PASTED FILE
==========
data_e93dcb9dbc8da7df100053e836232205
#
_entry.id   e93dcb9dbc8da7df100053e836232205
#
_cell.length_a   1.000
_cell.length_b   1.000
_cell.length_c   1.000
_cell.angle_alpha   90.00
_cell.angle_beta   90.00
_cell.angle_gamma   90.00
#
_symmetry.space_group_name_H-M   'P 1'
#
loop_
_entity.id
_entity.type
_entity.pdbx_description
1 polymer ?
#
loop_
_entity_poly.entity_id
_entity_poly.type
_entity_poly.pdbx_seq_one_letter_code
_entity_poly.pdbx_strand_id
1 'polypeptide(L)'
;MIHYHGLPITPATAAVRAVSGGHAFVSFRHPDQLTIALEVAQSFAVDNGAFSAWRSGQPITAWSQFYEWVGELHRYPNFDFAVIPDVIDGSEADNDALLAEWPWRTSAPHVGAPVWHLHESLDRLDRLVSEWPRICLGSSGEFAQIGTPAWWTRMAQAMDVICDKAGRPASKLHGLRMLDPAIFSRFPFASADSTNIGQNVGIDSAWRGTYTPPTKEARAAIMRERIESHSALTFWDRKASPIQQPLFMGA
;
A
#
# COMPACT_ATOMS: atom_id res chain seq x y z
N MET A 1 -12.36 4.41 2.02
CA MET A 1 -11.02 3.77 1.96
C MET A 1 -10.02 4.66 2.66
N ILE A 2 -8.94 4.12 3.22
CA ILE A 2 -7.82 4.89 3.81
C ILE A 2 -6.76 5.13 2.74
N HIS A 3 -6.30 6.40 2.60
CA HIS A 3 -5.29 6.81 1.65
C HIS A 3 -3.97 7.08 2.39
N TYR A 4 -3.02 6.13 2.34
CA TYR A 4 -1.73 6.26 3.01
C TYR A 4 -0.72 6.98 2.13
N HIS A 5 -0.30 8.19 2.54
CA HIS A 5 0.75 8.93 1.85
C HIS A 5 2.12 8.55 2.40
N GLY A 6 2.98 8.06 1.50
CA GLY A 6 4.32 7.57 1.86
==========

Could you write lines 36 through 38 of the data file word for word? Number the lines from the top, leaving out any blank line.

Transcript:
C ILE A 2 -6.76 5.13 2.74
N HIS A 3 -6.30 6.40 2.60
CA HIS A 3 -5.29 6.81 1.65